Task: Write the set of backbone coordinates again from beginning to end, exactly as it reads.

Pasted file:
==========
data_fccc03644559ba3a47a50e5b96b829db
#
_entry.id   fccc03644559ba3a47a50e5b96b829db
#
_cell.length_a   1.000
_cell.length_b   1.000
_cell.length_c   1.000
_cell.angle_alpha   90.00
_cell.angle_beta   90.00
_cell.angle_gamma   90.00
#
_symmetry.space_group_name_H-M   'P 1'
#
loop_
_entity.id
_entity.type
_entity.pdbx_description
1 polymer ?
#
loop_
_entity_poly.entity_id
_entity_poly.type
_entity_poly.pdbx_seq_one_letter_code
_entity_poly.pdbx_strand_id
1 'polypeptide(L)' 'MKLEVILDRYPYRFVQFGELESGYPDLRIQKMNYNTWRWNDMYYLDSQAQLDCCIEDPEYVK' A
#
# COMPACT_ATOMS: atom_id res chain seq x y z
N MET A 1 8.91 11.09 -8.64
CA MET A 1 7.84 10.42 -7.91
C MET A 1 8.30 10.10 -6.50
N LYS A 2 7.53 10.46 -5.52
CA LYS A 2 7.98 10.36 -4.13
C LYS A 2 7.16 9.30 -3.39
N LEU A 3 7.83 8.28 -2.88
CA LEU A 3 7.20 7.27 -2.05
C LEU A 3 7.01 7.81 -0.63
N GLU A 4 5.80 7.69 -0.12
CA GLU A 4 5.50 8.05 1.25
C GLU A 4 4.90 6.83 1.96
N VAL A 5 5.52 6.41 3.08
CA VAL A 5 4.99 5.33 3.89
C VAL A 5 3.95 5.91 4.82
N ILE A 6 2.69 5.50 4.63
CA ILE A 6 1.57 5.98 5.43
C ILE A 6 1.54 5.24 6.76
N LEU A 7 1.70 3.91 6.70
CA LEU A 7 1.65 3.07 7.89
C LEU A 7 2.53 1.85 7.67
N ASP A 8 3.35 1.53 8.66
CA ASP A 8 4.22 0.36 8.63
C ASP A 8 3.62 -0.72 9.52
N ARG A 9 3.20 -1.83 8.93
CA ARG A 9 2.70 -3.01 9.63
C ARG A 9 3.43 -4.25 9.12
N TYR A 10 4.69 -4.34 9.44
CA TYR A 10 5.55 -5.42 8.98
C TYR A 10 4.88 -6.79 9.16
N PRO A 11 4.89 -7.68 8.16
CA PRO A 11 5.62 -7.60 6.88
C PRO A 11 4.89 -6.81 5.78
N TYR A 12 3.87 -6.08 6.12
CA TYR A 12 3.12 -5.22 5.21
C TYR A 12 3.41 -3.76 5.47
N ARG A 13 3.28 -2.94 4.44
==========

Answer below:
data_fccc03644559ba3a47a50e5b96b829db
#
_entry.id   fccc03644559ba3a47a50e5b96b829db
#
_cell.length_a   1.000
_cell.length_b   1.000
_cell.length_c   1.000
_cell.angle_alpha   90.00
_cell.angle_beta   90.00
_cell.angle_gamma   90.00
#
_symmetry.space_group_name_H-M   'P 1'
#
loop_
_entity.id
_entity.type
_entity.pdbx_description
1 polymer ?
#
loop_
_entity_poly.entity_id
_entity_poly.type
_entity_poly.pdbx_seq_one_letter_code
_entity_poly.pdbx_strand_id
1 'polypeptide(L)' 'MKLEVILDRYPYRFVQFGELESGYPDLRIQKMNYNTWRWNDMYYLDSQAQLDCCIEDPEYVK' A
#
# COMPACT_ATOMS: atom_id res chain seq x y z
N MET A 1 8.91 11.09 -8.64
CA MET A 1 7.84 10.42 -7.91
C MET A 1 8.30 10.10 -6.50
N LYS A 2 7.53 10.46 -5.52
CA LYS A 2 7.98 10.36 -4.13
C LYS A 2 7.16 9.30 -3.39
N LEU A 3 7.83 8.28 -2.88
CA LEU A 3 7.20 7.27 -2.05
C LEU A 3 7.01 7.81 -0.63
N GLU A 4 5.80 7.69 -0.12
CA GLU A 4 5.50 8.05 1.25
C GLU A 4 4.90 6.83 1.96
N VAL A 5 5.52 6.41 3.08
CA VAL A 5 4.99 5.33 3.89
C VAL A 5 3.95 5.91 4.82
N ILE A 6 2.69 5.50 4.63
CA ILE A 6 1.57 5.98 5.43
C ILE A 6 1.54 5.24 6.76
N LEU A 7 1.70 3.91 6.70
CA LEU A 7 1.65 3.07 7.89
C LEU A 7 2.53 1.85 7.67
N ASP A 8 3.35 1.53 8.66
CA ASP A 8 4.22 0.36 8.63
C ASP A 8 3.62 -0.72 9.52
N ARG A 9 3.20 -1.83 8.93
CA ARG A 9 2.70 -3.01 9.63
C ARG A 9 3.43 -4.25 9.12
N TYR A 10 4.69 -4.34 9.44
CA TYR A 10 5.55 -5.42 8.98
C TYR A 10 4.88 -6.79 9.16
N PRO A 11 4.89 -7.68 8.16
CA PRO A 11 5.62 -7.60 6.88
C PRO A 11 4.89 -6.81 5.78
N TYR A 12 3.87 -6.08 6.12
CA TYR A 12 3.12 -5.22 5.21
C TYR A 12 3.41 -3.76 5.47
N ARG A 13 3.28 -2.94 4.44